Daniel Nathans American microbiologist who was co-recipient, with Hamilton Othanel Smith of the United States and Werner Arber of Switzerland, of the 1978 Nobel Prize for Physiology or Medicine. The three scientists were cited for their discovery and application of restriction enzymes that break the giant molecules of deoxyribonucleic acid (DNA) into fragments, making possible the study of the genetic information they contain. The process constitutes one of the basic tools of genetic research.
Nathans was born in Wilmington, Delaware, the last of nine children born to Russian Jewish immigrant parents, Sarah (Levitan) and Samuel Nathans. During the Great Depression, his father lost his small business and was unemployed for a long time.
In 1962, Nathans came to Johns Hopkins University School of Medicine as an assistant professor of microbiology. He was promoted to associate professor in 1965 and to professor in 1967. He became the director of the microbiology department in 1972 and served in that position until 1982. In 1982 Johns Hopkins University made Nathans a University Professor, a position in which he served until his death in 1999.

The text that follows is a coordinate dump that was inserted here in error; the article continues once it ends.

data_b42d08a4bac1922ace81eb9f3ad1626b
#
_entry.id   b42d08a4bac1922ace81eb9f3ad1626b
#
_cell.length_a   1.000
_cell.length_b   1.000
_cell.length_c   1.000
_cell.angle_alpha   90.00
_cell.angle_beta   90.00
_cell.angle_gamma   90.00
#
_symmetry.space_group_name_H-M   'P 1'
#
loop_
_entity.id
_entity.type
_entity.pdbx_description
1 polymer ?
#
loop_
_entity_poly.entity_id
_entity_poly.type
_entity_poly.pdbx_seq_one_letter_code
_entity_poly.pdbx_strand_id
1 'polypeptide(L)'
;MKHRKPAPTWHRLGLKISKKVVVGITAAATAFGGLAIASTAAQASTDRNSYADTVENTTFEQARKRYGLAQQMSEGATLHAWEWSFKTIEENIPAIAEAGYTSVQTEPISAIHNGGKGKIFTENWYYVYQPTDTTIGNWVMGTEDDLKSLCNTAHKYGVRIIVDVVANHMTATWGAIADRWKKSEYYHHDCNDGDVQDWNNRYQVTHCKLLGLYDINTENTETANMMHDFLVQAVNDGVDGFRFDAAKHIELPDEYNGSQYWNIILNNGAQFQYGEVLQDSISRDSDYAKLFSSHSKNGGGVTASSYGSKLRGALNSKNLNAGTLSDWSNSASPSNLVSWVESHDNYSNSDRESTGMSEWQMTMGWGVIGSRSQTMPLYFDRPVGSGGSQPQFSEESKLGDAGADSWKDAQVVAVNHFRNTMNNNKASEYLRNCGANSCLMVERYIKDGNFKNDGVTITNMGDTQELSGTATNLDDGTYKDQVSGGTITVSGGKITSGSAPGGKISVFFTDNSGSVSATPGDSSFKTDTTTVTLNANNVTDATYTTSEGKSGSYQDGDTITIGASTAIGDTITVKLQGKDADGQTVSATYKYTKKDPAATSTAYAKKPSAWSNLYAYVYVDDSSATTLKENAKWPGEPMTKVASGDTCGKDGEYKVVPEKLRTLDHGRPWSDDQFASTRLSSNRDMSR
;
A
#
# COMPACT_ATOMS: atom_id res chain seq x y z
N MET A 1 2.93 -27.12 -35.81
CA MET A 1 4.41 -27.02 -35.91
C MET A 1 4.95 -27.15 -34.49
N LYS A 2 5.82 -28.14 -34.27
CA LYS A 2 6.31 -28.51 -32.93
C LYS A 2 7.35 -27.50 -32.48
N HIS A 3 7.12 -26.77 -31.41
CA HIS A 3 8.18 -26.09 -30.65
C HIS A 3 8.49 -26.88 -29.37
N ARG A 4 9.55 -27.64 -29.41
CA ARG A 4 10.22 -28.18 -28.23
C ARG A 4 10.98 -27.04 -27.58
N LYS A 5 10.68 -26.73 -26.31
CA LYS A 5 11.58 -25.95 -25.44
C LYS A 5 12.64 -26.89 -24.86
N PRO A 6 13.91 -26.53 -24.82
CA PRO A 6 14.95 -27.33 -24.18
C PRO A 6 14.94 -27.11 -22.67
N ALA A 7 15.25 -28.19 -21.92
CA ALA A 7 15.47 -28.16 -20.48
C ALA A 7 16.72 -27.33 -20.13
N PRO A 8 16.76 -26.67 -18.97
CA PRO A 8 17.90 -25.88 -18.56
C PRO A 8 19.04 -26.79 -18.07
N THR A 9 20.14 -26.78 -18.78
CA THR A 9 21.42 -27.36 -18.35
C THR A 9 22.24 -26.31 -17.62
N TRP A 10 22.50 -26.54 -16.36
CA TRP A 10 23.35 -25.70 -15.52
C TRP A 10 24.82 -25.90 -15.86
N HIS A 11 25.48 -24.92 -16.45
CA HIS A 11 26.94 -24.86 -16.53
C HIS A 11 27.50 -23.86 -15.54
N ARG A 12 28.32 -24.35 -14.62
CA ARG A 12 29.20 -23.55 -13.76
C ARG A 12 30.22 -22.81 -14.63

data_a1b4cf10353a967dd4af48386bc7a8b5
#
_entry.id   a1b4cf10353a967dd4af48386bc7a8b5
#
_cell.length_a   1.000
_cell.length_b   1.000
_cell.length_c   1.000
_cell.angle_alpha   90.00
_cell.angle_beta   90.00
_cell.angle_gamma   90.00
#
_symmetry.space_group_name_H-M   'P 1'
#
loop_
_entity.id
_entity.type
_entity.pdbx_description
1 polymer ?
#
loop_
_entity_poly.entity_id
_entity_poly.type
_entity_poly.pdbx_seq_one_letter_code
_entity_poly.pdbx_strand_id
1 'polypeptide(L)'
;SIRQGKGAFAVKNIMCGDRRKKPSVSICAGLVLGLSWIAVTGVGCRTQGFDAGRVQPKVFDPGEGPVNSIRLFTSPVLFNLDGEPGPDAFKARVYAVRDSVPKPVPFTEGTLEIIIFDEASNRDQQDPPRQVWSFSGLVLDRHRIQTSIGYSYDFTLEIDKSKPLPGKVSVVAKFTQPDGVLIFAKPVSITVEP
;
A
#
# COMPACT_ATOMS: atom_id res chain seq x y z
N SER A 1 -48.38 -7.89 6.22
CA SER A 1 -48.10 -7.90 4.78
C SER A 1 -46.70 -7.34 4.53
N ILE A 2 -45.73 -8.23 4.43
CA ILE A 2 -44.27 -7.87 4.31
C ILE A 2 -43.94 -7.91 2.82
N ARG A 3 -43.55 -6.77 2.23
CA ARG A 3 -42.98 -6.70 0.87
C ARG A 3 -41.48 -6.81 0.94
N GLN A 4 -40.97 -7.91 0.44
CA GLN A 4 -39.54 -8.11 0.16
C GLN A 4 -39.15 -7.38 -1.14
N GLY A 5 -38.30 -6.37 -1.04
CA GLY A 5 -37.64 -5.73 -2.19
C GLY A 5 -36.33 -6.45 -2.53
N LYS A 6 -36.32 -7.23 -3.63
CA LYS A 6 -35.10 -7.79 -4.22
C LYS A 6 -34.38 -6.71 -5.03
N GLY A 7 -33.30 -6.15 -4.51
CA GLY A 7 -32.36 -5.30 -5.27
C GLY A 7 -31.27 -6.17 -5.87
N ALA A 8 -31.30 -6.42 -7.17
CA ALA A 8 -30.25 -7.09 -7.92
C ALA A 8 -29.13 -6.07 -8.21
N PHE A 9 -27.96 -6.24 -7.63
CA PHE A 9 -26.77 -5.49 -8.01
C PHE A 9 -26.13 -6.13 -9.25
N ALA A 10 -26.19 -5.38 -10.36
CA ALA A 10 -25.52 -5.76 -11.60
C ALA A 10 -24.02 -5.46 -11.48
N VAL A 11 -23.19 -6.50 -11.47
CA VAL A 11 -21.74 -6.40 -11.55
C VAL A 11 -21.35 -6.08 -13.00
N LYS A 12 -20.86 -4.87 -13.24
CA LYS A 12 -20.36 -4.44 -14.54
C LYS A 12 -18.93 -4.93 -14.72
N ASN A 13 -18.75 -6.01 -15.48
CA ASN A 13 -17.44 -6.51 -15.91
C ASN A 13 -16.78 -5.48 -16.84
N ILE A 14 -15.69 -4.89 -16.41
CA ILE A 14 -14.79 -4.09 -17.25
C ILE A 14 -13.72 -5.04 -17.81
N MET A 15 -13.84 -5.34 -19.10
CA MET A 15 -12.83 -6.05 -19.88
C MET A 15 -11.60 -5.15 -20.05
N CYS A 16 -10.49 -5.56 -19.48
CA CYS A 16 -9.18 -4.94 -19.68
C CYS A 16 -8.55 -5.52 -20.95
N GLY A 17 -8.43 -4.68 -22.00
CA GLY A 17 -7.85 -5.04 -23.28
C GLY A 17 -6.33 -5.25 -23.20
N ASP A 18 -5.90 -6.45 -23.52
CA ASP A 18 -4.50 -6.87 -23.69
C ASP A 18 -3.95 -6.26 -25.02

Daniel Nathans portrayed on a 33¢ stamp issued by Palau in 2000 in a souvenir sheet commemorating Advances in Science and Medicine in the 20th century.
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